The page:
It seems obvious that we exist in the present. The past is gone and the future has not yet happened, so where else could we be? But perhaps we should not be so certain. Sensory information reaches us at different speeds, yet appears unified as one moment. Nerve signals need time to be transmitted and time to be processed by the brain. And there are events – such as a light flashing, or someone snapping their fingers – that take less time to occur than our system needs to process them.
By the time we become aware of the flash or the finger-snap, it is already history.Our experience of the world resembles a television broadcast with a time lag; conscious perception is not “live”. This on its own might not be too much cause for concern, but in the same way the TV time lag makes last-minute censorship possible, our brain, rather than showing us what happened a moment ago, sometimes constructs a present that has never actually happened.
Evidence for this can be found in the “flash-lag” illusion. In one version, a screen displays a rotating disc with an arrow on it, pointing outwards see “Now you see it…”. Next to the disc is a spot of light that is programmed to flash at the exact moment the spinning arrow passes it. Yet this is not what we perceive. Instead, the flash lags behind, apparently occuring after the arrow has passed.
One explanation is that our brain extrapolates into the future. Visual stimuli take time to process, so the brain compensates by predicting where the arrow will be. The static flash – which it cant anticipate – seems to lag behind.Neat as this explanation is, it cannot be right, as was shown by a variant of the illusion designed by David Eagleman of the Baylor College of Medicine in Houston, Texas, and Terrence Sejnowski of the Salk Institute for Biological Studies in La Jolla, California.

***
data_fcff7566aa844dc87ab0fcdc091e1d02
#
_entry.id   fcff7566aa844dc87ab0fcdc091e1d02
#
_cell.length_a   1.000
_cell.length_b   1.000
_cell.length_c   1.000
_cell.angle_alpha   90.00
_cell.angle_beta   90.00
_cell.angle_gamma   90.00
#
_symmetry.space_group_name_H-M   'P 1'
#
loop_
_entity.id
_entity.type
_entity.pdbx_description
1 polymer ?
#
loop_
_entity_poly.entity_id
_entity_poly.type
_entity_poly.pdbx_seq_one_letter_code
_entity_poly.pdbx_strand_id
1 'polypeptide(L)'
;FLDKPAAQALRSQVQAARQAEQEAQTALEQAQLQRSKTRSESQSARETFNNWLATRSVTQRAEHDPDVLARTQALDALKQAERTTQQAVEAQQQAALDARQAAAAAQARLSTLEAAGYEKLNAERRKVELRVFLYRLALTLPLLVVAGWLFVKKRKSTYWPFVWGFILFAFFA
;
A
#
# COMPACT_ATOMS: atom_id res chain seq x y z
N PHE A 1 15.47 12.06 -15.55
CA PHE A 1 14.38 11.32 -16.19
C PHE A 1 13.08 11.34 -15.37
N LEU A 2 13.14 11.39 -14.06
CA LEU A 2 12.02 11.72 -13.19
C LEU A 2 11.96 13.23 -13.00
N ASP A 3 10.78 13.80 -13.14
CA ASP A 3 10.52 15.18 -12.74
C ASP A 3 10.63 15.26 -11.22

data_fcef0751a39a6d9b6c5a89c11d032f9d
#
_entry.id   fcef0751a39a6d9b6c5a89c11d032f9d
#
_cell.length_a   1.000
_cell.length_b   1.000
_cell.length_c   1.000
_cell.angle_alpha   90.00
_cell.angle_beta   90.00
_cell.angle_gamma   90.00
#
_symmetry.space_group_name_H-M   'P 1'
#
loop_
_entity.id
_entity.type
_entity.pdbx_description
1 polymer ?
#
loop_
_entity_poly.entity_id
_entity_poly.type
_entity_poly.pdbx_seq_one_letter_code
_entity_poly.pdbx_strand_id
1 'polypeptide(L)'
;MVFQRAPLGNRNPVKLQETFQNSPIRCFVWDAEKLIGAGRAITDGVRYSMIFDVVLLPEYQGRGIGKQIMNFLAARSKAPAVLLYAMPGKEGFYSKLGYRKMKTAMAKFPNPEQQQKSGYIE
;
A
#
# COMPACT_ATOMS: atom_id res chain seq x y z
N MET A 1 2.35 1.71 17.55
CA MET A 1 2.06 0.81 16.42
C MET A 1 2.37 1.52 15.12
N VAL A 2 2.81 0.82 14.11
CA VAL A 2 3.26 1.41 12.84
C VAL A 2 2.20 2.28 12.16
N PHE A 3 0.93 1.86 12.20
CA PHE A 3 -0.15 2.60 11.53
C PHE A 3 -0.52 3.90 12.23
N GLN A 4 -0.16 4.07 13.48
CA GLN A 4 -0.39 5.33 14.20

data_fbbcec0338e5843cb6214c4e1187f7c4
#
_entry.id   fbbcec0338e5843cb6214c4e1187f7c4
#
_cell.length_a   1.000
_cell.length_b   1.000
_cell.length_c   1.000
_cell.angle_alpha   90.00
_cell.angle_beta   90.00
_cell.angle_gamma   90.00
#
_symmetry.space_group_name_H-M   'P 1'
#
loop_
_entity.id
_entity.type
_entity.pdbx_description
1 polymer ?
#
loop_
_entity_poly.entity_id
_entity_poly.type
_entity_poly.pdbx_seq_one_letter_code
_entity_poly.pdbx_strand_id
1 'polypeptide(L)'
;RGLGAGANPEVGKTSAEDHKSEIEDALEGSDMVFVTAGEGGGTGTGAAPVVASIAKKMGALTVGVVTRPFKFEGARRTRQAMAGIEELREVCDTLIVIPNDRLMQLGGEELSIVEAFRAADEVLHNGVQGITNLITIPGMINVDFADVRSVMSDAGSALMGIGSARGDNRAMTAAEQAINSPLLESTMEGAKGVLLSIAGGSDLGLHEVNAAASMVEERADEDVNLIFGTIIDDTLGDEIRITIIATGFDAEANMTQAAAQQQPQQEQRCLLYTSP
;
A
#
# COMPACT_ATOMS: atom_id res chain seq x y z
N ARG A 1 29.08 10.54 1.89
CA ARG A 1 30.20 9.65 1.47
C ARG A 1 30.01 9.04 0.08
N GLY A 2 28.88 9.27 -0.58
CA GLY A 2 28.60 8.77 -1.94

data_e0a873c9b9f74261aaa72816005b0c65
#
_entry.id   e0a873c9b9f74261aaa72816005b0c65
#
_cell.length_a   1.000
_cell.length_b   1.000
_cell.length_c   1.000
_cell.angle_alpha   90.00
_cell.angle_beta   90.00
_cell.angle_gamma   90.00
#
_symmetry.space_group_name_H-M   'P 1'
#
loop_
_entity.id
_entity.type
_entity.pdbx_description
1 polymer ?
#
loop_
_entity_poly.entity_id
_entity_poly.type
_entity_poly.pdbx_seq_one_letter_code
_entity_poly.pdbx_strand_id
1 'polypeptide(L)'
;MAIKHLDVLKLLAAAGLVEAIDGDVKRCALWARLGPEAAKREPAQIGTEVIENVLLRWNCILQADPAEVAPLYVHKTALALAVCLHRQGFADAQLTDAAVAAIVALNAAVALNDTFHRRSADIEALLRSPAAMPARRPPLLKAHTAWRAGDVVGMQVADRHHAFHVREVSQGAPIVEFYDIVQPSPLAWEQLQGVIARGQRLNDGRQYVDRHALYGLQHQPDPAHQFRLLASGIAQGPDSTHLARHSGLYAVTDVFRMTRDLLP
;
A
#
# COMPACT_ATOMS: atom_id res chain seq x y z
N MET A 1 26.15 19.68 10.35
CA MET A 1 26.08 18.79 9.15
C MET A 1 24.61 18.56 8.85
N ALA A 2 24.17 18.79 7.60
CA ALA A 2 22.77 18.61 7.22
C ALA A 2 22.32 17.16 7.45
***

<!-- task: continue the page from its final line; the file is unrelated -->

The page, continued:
If the brain were predicting the spinning arrows trajectory, people would see the lag even if the arrow stopped at the exact moment it was pointing at the spot. But in this case the lag does not occur. Whats more, if the arrow starts stationary and moves in either direction immediately after the flash, the movement is perceived before the flash. How can the brain predict the direction of movement if it doesnt start until after the flash?
The explanation is that rather than extrapolating into the future, our brain is interpolating events in the past, assembling a story of what happened retrospectively Science, vol 287, p 2036. The perception of what is happening at the moment of the flash is determined by what happens to the disc after it. This seems paradoxical, but other tests have confirmed that what is perceived to have occurred at a certain time can be influenced by what happens later.
All of this is slightly worrying if we hold on to the common-sense view that our selves are placed in the present. If the moment in time we are supposed to be inhabiting turns out to be a mere construction, the same is likely to be true of the self existing in that present.This article appeared in print under the headline “When are you?”
via The self: You think you live in the present? – 20 February 2013 – New Scientist.